Equipment: Once the design of the facility is in place, the next factor to analyze is the equipment being used. In addition to the tasks the equipment is required to perform, the ability to clean and sanitize the equipment should also be considered. Choosing equipment and placing it in locations that allow for easy cleaning and sanitation aids in the exclusion of microorganisms from coming in contact with the product. Fill lines and equipment should also be organized in a way that will not allow for mix-ups or cross contamination between filled products and raw materials. One way to minimize contamination is to eliminate the human factor, and utilize equipment to fill the product.

Cleaning Processes: The sporicides and sanitizers that are used in bioburden control processes need to be tested to show their efficacy against the microorganisms in a facility; generally, this is a four-step process. The first step is a suspension test. This test analyzes the effectiveness of a sanitizer against indicator organisms as well as other organisms found in a facility. This test aids in selecting the best sanitizer for your product and also determines the most resistant microorganism. The second step is a coupon study, performed on materials present in the facility. This study evaluates the effectiveness of the chosen sanitizer against the organisms found in the suspension test. The third step is a “mock” sanitation study to provide real-world analysis of the effectiveness of the sanitizer. The last step of testing the sanitizer is ongoing environmental monitoring. This is usually done by the annual trending of the environmental monitoring to show the bioburden is being adequately controlled.

Personnel: The main source of bioburden contamination during manufacturing process comes from the personnel involved. It is estimated that an individual at complete rest sheds about 10,000 particles per cubic meter. Any movement or activity increases this number exponentially. Because of this, it is important to be careful in selecting gown material and also gowning methods. Simulated trainings, proficiency testing, and monitoring of the operators and their involvement in the manufacturing process are vital to make sure human contamination of the product is limited. Use automation in manufacturing to avoid the chance of mix-ups causing cross-contamination and limit the need for human intervention. To assist in monitoring the bioburden in these processes, bioburden testing should be performed on all material coming into a facility, and checked against existing bioburden acceptance criteria prior to use.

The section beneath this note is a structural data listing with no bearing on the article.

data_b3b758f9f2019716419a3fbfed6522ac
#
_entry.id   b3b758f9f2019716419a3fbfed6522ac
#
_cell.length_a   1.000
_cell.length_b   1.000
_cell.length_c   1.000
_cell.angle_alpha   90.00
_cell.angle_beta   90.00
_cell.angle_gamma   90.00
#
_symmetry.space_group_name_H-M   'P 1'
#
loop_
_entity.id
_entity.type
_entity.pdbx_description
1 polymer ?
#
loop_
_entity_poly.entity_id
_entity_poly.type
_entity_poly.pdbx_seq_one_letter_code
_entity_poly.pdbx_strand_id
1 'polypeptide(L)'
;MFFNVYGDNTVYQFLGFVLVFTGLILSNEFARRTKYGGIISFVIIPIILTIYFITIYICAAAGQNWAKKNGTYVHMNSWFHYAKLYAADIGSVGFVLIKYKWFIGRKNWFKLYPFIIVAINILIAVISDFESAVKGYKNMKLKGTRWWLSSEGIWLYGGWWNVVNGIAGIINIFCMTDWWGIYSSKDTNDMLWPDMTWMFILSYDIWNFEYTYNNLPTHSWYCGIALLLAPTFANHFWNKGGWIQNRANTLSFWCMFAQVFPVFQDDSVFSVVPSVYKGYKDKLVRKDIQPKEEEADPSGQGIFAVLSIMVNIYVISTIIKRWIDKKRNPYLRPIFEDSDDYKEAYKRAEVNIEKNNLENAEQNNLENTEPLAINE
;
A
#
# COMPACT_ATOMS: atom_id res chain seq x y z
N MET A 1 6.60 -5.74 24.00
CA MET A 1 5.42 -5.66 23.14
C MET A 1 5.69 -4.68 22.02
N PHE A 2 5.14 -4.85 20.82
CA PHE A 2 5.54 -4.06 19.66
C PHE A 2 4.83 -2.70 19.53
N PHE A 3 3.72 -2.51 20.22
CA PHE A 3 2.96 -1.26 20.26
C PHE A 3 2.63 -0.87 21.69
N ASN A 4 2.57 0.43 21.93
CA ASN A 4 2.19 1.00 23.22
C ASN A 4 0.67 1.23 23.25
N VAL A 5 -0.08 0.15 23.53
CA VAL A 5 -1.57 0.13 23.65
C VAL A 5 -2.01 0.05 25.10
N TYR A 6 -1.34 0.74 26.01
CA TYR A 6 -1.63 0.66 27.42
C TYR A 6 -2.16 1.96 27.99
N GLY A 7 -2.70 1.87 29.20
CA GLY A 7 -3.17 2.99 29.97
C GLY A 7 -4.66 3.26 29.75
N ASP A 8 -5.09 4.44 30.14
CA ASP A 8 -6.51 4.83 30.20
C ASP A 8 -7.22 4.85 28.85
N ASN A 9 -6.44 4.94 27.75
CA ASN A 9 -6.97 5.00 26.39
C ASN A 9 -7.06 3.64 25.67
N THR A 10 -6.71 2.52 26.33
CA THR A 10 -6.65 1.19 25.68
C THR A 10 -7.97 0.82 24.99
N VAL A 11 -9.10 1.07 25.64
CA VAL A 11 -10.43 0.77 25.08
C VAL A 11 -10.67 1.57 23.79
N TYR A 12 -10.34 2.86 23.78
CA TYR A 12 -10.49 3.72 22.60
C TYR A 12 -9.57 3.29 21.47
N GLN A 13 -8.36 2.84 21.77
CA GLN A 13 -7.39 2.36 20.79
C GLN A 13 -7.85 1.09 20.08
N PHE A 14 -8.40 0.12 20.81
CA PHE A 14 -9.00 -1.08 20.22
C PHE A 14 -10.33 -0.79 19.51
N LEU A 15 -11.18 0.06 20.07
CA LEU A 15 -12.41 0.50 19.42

Process Monitoring: Monitoring activities and processes to control bioburden are indirect, so it is important to partner with a reputable testing facility that is knowledgeable on current industry standards in creating and carrying out these procedures. USP has recently released a chapter to help break down laboratory operations into a series of systems, that when paired with other USP chapters are useful in determining the best practices for a facility.

Thank you, Dr. Scott Sutton, for your contribution to the microbiology community.

 

Need Additional Guidance? Nelson Labs employs many scientists who actively participate in the creation and modification of industry standards who can help interpret the standards and apply them to specific products and facilities.